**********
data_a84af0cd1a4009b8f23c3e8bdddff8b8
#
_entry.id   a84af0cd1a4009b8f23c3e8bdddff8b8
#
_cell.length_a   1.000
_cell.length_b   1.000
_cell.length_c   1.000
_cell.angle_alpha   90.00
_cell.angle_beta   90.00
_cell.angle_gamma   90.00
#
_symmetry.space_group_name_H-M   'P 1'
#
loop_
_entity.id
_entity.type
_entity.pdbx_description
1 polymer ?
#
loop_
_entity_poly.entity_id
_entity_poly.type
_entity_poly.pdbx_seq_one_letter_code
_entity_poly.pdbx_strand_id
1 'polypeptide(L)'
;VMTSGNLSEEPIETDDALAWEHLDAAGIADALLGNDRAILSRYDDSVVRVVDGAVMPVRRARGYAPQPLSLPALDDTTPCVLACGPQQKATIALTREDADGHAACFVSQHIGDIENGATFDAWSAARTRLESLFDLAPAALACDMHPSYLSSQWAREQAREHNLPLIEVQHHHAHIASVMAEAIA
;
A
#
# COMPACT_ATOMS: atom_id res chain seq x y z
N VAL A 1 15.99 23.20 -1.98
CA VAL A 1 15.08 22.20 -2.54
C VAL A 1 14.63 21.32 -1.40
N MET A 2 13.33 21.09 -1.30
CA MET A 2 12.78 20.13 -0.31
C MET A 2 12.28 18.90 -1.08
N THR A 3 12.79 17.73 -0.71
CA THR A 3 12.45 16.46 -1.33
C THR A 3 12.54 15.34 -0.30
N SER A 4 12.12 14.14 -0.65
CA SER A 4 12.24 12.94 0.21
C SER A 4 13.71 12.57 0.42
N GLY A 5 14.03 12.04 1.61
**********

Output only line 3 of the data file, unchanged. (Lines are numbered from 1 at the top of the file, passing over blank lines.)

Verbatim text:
_entry.id   a84af0cd1a4009b8f23c3e8bdddff8b8